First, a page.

Analyze Customer Needs

Steve Marr

Most salespeople talk too much. They tend to launch into a sales pitch before understanding what the customer needs. King Solomon understood this when he wrote “To answer before listening-- that is folly and shame.” (Proverbs 18:13, NIV) Making your sales pitch before listening to the customer is the same kind of “folly.”

We need to keep in mind that for almost every product or service there are multiple reasons a customer may buy. When we start with the sales pitch, we may or may not hit the mark. A better tactic is to conduct a needs analysis. This is a process were the salesperson endeavors to understand what is important to the customer.


For example, I have an interest in a damage restoration business and I spend time visiting with insurance agents. I try  to entice them to refer customers to our company when one of their clients experiences a house flood, kitchen fire, or some other destructive event.  When meeting with an agent, I try to draw out what services the agent believes are important. I may ask directly what’s most important or I may ask them to give me an example of when a restoration company did a good job.  Then I follow up with this question: Can you tell me a time when a restoration company failed and what happened?

Agents will have different experiences and concerns. One agent was very unhappy because competitors on several occasions lost household contents while cleaning up after a fire. When the agent raised this issue, I responded with information about our process that includes cataloging, labeling, and securing a customer’s property.  It addressed the issues customers had raised. 

Some agents find our ability to review work before they file and validate a claim is helpful. It avoids opening claims only to close them with zero payment. Others value the fast response we give and still others want frequent updates and close communication. Until you understand the needs of the customer, you are not able to respond to what a customer wants.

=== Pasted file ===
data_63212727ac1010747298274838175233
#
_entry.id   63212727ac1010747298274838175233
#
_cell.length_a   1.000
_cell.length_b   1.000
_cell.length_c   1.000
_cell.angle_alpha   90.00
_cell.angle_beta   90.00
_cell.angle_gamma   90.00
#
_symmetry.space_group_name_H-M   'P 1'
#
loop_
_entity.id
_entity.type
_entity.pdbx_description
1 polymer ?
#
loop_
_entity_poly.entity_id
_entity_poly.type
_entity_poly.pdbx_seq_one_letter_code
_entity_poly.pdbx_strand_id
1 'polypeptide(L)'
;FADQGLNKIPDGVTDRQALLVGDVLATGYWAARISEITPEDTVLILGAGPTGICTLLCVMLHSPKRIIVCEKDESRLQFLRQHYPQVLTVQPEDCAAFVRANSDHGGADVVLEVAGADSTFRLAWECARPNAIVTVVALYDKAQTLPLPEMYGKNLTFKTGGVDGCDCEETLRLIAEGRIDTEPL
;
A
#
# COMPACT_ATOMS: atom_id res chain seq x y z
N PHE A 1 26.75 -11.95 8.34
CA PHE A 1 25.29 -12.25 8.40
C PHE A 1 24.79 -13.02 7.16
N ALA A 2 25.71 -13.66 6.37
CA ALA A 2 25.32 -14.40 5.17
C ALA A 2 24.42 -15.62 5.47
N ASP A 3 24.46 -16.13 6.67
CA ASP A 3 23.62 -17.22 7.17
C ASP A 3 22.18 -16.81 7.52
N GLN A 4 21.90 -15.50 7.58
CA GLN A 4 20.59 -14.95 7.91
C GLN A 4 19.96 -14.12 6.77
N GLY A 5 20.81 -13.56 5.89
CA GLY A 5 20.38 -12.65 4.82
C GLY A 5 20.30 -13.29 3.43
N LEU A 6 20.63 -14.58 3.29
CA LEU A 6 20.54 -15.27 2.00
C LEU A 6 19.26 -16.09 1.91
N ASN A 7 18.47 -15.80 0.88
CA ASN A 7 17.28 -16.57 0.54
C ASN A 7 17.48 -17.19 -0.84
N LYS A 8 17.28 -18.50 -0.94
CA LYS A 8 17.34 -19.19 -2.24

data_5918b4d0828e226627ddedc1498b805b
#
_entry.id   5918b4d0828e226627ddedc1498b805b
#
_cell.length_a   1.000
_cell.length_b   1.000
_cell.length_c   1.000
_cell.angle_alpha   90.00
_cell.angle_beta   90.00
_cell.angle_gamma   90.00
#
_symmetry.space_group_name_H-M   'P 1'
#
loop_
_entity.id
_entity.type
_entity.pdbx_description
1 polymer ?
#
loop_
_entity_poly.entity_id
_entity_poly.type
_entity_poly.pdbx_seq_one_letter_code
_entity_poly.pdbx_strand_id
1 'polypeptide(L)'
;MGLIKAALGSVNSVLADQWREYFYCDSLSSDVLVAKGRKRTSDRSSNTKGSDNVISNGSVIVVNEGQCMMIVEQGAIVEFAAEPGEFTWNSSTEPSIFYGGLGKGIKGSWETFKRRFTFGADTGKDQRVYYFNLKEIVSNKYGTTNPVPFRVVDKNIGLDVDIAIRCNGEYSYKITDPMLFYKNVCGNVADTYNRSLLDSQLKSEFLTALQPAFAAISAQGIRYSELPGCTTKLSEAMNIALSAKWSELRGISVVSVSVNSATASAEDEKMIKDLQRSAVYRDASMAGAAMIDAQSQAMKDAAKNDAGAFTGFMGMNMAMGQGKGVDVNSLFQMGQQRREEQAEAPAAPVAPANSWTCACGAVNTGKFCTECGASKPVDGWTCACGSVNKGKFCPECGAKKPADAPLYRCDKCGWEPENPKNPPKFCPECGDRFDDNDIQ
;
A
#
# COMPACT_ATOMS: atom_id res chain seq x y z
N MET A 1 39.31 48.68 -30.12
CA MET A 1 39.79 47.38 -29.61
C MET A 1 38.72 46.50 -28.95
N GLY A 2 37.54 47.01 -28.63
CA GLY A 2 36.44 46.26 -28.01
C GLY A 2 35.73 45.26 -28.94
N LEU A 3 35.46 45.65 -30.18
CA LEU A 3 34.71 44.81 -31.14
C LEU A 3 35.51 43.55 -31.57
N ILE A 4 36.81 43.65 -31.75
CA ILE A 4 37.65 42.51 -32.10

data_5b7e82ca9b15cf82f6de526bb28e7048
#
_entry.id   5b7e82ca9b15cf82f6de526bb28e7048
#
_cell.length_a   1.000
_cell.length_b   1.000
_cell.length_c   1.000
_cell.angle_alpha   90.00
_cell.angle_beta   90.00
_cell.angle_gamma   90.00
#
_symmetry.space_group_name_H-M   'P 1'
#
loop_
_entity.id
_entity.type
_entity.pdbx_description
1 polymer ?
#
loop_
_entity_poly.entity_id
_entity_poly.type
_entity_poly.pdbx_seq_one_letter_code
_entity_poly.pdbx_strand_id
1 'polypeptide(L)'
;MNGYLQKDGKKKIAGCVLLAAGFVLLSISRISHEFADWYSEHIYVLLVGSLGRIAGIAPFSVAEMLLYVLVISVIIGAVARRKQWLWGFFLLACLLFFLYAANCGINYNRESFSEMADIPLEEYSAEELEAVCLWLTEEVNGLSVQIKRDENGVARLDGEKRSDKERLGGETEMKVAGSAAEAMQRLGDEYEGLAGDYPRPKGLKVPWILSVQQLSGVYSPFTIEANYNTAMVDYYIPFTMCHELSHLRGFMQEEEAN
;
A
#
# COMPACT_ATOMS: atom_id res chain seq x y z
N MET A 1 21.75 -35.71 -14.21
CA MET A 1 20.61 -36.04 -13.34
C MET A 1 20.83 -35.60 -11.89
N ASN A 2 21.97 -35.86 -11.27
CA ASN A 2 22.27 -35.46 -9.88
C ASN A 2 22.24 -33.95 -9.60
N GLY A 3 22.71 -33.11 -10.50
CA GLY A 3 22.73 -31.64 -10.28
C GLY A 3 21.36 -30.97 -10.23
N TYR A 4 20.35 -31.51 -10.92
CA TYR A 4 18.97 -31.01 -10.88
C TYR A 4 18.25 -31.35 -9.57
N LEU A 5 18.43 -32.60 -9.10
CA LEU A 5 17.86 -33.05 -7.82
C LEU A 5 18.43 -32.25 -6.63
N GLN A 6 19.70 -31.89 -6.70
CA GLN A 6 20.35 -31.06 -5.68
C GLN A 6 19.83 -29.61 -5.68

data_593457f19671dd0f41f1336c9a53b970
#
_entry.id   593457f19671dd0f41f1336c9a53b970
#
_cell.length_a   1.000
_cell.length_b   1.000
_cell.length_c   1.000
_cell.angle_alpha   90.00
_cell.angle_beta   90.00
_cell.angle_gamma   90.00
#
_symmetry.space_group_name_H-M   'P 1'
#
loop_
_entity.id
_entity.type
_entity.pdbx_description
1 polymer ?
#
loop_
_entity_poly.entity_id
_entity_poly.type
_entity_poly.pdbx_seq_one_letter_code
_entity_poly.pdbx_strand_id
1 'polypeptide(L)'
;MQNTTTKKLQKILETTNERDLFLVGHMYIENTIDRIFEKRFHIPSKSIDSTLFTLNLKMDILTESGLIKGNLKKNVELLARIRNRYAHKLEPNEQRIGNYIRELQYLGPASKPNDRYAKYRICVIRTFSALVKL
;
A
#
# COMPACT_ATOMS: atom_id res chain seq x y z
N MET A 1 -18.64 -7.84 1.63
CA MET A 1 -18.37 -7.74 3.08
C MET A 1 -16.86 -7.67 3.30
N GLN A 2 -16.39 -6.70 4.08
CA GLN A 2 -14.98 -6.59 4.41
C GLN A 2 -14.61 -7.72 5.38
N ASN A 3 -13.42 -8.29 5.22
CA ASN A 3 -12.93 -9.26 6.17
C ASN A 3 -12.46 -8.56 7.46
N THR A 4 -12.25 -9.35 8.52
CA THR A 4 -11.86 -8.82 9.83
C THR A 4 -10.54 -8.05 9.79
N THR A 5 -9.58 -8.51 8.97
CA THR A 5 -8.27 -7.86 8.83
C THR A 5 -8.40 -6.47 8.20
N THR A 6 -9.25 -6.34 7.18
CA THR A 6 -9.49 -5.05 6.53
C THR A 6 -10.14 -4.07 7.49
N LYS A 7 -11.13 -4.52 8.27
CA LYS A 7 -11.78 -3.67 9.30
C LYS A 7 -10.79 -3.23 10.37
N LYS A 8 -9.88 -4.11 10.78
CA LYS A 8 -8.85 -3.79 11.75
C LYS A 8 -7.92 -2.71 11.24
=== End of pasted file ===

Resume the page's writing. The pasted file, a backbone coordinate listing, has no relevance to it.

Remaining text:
Also, in the rapport building stage, the more I listen; the more I learn. Does my contact like fishing, hunting, dirt biking, coaching soccer or reading? The more I understand about the customer the better and faster I can build bridges.

My experience is that when you listen before presenting your product or service, the prospect engages with you because he or she believes you may have something to offer them. They are not listening because they have nothing else to do.  

In most industries the prospective buyer already knows quite a bit about what you’re offering.  Then, the key is to find out from the customer where others fell short or disappointed them. You learn this by listening, not by launching into a lecture.

Take time to understand the customer’s unique problem or concern early. Then, propose an effective solution. Spend at least 70% of your time listening rather than talking. Follow this model and watch your sales increase.